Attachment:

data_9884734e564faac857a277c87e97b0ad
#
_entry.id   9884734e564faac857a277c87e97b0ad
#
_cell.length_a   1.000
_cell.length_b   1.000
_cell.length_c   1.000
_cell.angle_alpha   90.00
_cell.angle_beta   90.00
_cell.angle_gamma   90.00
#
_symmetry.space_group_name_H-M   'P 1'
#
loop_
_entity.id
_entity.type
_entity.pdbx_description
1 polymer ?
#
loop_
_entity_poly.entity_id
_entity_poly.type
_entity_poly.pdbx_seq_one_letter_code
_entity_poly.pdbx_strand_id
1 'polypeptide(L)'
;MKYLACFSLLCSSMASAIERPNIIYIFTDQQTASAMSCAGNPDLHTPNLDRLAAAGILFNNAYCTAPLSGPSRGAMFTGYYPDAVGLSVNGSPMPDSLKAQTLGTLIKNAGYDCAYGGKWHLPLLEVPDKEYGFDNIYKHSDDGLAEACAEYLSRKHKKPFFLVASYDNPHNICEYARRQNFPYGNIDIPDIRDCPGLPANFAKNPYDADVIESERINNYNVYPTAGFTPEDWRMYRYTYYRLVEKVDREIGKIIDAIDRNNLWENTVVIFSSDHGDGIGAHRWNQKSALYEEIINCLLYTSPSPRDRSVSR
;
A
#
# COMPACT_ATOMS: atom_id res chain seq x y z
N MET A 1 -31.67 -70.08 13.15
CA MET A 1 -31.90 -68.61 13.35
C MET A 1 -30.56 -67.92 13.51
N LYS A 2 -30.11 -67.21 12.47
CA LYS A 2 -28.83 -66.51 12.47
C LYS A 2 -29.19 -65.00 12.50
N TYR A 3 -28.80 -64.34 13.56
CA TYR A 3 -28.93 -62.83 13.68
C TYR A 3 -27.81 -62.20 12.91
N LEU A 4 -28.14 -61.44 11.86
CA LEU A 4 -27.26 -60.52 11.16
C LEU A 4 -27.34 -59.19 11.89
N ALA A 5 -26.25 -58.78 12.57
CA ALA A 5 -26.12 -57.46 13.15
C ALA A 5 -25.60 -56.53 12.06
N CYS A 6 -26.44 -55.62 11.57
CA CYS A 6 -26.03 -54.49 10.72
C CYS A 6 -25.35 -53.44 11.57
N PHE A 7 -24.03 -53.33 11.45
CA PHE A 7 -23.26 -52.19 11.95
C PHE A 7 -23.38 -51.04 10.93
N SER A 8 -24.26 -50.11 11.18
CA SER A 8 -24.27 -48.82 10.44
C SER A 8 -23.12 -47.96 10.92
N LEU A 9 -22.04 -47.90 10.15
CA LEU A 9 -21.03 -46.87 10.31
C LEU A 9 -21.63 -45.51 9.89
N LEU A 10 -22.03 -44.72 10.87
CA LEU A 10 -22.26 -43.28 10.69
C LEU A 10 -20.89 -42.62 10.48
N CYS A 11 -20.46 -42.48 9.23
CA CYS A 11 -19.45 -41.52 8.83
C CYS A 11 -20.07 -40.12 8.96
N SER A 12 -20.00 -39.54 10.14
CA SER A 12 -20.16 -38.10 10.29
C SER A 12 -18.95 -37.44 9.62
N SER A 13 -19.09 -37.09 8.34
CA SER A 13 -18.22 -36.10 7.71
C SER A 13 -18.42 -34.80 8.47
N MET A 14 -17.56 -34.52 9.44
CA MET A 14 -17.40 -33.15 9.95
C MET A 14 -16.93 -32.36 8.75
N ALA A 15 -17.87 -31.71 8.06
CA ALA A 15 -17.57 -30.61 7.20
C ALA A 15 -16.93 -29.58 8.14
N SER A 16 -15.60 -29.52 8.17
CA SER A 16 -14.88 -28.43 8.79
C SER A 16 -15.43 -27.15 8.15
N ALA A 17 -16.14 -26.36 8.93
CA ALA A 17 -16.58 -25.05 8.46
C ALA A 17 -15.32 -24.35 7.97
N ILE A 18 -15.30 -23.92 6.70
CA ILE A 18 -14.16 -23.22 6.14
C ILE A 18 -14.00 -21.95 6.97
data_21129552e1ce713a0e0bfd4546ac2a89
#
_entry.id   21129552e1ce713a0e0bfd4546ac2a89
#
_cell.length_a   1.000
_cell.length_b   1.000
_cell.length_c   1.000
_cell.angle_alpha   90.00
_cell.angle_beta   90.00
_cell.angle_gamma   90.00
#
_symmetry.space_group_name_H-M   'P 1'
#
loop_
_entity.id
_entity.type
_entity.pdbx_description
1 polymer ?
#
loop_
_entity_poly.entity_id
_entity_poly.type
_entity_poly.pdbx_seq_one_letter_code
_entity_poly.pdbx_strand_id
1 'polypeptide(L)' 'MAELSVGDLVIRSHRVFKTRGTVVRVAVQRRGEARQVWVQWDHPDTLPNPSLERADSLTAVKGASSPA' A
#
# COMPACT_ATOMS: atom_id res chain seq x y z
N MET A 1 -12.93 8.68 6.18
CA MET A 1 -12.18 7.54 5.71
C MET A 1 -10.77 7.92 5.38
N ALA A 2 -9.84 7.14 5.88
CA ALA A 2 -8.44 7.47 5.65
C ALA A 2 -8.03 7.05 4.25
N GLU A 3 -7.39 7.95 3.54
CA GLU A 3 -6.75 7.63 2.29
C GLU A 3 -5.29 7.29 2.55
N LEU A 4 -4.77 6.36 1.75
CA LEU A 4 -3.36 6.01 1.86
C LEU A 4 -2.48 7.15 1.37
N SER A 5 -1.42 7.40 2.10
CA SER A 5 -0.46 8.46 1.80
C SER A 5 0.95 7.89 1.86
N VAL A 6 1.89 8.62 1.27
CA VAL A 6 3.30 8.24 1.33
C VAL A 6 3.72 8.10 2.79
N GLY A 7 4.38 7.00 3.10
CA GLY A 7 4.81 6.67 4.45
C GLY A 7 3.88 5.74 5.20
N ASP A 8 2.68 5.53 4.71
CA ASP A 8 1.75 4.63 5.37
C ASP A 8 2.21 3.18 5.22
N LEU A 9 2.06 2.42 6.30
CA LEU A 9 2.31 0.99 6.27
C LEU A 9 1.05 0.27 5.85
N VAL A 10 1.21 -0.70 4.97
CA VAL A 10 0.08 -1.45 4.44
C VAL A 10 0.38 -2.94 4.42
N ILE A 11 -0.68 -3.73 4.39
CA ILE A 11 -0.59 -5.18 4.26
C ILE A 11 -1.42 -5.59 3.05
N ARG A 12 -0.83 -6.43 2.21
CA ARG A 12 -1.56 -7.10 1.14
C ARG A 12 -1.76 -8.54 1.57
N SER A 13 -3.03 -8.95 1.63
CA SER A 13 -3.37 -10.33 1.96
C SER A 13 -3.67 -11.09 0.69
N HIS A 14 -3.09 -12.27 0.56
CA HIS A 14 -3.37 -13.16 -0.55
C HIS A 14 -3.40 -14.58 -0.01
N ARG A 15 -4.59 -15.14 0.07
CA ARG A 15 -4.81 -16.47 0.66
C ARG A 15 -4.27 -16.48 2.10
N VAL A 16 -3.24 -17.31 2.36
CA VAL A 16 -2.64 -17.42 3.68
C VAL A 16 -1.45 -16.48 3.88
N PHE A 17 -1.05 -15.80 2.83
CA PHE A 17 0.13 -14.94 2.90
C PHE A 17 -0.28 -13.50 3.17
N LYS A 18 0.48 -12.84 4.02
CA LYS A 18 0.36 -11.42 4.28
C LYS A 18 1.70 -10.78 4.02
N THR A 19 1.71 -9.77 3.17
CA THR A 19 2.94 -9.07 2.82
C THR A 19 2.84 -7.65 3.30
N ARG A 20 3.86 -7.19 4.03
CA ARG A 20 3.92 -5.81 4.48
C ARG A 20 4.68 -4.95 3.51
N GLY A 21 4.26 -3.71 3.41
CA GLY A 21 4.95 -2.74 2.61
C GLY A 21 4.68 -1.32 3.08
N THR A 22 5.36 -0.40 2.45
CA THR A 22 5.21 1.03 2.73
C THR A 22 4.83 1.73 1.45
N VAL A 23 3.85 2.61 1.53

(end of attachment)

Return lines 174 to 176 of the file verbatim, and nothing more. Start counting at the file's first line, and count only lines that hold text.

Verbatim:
C GLY A 21 4.68 -1.32 3.08
N THR A 22 5.36 -0.40 2.45
CA THR A 22 5.21 1.03 2.73